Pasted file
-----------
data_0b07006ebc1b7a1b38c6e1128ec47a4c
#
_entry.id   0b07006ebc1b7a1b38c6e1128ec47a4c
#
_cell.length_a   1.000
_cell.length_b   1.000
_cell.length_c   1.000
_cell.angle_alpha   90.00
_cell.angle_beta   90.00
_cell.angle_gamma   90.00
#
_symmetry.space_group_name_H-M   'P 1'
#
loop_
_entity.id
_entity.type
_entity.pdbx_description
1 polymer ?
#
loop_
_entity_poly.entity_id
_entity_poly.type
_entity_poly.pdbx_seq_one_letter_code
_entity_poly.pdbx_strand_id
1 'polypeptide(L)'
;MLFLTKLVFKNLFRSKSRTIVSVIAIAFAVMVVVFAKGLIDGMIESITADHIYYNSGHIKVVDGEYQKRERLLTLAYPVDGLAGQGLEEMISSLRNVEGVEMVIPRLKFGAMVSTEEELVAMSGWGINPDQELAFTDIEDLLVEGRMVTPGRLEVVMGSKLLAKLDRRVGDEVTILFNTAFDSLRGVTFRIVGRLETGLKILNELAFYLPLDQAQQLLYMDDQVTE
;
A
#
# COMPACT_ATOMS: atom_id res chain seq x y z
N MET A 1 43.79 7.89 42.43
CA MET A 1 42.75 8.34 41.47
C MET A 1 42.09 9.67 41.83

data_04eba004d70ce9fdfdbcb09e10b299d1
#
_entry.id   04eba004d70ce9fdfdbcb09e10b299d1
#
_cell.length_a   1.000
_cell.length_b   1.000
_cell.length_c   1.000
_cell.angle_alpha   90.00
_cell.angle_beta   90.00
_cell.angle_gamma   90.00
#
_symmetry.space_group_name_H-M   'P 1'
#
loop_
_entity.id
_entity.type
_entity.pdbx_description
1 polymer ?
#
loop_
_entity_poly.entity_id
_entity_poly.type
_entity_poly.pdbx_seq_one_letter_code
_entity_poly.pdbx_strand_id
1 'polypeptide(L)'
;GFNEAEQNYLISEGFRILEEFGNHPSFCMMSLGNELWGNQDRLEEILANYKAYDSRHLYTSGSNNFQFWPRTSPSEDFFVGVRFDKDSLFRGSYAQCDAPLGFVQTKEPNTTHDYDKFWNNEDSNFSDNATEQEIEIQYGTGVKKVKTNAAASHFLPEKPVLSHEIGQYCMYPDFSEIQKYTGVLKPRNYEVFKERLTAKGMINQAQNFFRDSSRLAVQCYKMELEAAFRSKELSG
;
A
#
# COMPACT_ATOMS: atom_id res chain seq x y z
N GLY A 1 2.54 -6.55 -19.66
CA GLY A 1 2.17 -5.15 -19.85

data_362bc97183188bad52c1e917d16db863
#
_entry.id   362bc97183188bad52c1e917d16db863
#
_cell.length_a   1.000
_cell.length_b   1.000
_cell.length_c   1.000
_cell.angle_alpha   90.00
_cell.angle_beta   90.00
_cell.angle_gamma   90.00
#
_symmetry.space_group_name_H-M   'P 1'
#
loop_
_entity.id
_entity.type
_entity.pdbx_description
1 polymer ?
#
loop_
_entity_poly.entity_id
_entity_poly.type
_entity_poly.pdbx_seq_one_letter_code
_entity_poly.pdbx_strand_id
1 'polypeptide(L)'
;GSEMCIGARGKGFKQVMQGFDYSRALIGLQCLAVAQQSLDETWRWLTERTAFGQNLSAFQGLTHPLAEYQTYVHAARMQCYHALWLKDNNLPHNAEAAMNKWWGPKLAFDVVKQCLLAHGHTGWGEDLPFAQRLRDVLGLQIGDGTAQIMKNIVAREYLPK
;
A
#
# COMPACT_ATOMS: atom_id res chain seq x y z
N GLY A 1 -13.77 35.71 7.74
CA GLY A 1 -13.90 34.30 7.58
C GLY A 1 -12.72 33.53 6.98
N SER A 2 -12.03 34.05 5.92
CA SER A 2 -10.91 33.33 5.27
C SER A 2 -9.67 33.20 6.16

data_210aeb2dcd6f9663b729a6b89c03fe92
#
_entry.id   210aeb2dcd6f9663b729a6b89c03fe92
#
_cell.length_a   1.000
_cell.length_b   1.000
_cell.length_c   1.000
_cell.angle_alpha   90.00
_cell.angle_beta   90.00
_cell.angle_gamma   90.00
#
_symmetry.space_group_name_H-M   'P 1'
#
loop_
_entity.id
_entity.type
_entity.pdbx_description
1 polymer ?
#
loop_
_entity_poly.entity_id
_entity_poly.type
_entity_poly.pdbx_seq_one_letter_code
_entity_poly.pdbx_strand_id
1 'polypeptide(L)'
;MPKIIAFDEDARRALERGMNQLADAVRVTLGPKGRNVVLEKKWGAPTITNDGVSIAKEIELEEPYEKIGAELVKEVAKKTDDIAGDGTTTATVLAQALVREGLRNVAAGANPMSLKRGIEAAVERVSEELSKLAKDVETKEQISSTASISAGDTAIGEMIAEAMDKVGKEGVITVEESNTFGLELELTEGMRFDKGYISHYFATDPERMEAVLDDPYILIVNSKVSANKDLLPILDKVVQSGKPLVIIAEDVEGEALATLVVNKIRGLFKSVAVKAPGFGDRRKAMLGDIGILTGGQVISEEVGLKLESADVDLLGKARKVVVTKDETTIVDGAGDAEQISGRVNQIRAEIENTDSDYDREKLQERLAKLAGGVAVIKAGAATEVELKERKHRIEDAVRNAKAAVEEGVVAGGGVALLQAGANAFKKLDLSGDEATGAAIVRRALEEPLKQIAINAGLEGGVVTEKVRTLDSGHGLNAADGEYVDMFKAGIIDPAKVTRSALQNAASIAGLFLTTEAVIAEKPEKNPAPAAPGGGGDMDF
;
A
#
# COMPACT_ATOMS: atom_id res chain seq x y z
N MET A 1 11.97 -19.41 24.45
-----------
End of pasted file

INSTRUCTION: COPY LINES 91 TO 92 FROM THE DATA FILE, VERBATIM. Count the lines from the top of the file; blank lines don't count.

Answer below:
;GSEMCIGARGKGFKQVMQGFDYSRALIGLQCLAVAQQSLDETWRWLTERTAFGQNLSAFQGLTHPLAEYQTYVHAARMQCYHALWLKDNNLPHNAEAAMNKWWGPKLAFDVVKQCLLAHGHTGWGEDLPFAQRLRDVLGLQIGDGTAQIMKNIVAREYLPK
;